From: Piotr Gasiorowski
----- Original Message -----From: tgpedersenSent: Thursday, August 29, 2002 12:01 PMSubject: [tied] Re: Initial stress> Of course one must conclude from the fact that Russian has free accent that Proto-Slavic had it too and that therefore Polish at some time in its history must have shifted to initial stress. But is there evidence that this development took place when Polish was "in place"Yes. If it were a "Proto-Lekhitic" change, Polabian and northern Kashubian would have been affected to, and they weren't.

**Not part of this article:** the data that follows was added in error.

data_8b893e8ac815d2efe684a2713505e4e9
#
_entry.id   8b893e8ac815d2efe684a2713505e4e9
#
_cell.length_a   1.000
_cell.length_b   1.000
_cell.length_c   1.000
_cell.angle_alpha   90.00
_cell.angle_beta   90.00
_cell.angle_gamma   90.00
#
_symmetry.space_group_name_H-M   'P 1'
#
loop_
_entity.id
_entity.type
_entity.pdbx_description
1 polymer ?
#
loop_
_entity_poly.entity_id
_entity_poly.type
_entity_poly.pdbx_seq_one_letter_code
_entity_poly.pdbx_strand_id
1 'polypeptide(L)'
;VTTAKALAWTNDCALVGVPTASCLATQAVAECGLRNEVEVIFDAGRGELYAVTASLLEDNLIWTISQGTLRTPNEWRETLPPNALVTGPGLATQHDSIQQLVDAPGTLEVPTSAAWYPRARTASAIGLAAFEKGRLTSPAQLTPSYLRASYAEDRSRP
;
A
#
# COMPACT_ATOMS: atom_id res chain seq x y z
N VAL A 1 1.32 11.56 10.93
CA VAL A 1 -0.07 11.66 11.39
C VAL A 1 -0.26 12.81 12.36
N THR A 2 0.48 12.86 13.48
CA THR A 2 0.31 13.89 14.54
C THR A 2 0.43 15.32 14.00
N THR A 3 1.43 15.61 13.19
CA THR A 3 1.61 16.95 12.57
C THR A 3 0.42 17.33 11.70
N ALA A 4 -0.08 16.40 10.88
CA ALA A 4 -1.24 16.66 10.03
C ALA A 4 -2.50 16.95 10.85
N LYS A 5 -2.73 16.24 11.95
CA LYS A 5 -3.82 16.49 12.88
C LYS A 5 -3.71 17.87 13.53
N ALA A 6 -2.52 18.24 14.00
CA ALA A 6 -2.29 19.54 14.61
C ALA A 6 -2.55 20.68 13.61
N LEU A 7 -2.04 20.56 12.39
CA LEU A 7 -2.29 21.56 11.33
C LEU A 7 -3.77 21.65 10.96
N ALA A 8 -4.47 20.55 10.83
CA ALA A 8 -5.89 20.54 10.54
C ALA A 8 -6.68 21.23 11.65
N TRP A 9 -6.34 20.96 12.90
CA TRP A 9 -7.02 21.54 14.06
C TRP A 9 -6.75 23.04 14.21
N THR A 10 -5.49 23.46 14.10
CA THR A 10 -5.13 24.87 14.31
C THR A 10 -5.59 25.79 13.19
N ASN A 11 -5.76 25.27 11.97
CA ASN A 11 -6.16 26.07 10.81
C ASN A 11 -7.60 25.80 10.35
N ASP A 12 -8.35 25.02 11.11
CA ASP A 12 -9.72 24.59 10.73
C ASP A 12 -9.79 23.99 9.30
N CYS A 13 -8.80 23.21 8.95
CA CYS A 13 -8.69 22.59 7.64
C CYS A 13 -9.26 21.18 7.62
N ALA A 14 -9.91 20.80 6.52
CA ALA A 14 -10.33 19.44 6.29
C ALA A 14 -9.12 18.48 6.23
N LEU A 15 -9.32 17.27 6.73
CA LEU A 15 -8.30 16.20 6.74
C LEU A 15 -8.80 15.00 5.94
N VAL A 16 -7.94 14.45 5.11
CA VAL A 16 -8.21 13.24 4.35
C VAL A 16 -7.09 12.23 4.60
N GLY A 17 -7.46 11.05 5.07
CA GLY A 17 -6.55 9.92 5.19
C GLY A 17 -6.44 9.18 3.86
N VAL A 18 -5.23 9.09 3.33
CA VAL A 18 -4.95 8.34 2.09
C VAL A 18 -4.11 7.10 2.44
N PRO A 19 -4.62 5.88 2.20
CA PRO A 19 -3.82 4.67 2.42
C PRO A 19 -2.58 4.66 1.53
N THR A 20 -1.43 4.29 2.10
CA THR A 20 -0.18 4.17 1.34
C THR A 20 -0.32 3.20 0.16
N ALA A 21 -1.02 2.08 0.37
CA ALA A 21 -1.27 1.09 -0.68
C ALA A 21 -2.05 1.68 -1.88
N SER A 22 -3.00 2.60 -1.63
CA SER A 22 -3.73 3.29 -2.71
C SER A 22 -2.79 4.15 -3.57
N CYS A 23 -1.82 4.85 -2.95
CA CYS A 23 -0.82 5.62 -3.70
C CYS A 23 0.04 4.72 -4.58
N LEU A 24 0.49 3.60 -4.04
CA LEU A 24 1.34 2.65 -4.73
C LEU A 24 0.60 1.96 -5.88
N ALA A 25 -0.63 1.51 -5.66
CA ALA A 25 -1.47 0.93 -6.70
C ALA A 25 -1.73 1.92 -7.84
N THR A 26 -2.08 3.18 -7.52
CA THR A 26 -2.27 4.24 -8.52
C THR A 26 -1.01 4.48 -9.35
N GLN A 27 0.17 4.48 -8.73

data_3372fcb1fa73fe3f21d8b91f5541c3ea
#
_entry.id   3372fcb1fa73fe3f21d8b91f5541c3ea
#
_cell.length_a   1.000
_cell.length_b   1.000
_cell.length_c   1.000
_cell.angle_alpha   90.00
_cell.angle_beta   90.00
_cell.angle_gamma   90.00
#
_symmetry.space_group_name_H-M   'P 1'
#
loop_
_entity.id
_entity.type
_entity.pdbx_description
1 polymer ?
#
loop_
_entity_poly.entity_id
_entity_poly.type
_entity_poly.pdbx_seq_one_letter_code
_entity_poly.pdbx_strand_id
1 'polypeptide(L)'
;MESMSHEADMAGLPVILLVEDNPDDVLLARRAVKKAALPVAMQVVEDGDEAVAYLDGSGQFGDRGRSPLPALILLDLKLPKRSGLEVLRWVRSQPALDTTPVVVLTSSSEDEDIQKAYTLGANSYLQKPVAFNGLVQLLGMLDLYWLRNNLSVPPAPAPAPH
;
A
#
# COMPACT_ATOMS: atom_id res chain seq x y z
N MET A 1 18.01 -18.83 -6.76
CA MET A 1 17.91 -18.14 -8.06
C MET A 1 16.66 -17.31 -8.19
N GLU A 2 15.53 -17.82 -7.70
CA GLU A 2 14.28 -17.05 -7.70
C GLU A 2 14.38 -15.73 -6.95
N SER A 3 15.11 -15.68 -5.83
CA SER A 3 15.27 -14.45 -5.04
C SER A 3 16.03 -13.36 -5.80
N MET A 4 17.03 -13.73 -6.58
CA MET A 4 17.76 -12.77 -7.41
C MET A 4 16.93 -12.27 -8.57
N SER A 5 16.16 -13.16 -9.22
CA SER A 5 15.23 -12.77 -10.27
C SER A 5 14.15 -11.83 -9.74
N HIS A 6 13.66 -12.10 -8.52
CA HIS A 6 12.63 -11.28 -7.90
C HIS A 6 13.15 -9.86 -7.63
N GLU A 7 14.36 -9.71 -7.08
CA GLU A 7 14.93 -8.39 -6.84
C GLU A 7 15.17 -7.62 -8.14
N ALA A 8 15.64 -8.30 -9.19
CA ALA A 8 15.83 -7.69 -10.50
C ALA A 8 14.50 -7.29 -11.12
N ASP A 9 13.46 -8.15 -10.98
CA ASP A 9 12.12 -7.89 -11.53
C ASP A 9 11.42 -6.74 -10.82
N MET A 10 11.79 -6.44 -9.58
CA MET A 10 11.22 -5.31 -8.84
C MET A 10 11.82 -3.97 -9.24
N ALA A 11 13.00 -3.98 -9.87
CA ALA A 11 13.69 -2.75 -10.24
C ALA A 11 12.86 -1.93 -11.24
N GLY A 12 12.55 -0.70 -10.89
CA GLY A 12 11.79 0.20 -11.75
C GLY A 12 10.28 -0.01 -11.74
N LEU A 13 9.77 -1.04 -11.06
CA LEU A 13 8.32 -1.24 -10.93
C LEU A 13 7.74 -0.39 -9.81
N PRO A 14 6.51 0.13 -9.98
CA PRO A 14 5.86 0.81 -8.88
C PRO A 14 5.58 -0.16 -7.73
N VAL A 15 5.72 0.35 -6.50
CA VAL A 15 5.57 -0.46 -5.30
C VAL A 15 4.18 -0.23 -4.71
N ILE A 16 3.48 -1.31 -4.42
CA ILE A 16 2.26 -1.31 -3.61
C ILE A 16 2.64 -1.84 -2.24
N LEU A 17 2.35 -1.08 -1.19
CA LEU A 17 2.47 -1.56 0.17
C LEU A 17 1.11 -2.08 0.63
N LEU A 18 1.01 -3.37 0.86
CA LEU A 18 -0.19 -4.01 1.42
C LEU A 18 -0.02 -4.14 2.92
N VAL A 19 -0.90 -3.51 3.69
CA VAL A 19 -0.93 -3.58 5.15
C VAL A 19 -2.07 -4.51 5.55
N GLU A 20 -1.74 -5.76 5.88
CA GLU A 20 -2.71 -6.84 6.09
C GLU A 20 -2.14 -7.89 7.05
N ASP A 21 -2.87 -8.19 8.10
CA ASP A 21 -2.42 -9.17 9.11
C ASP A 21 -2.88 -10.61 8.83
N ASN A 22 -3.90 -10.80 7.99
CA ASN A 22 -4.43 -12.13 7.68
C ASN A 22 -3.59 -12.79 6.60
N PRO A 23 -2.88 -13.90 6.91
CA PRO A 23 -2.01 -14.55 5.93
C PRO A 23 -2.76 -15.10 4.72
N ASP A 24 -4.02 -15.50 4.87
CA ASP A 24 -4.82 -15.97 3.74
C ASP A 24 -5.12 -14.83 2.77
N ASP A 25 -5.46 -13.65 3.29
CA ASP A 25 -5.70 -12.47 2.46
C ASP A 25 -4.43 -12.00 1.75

> (you've probably guessed what I'm fishing for: a contiguous initial-stress zone from Pannonia to Scandinavia, based on some substrate language)?There are some universal preferences as regards the location of stress. If a language has a stress rule that ignores syllable weight and if the location of stress is not determined lexically, then stress is almost always either word-(or phrase-)initial or penultimate (more rarely final, as in French), and there are good reasons why it should be so. You'll find this tendency everywhere, including Australia and the New World. In other words, the chances that a given language will have initial stress (wherever it's spoken and whatever family it belongs to) are pretty high to begin with. In quantity-sensitive systems primary stress is also frequently initial (so that syllable weight only determines the location of subsidiary stresses); otherwise it's often "Latinate" (final/penult or penult/antepenult, depending on the configuration of syllable weight).Piotr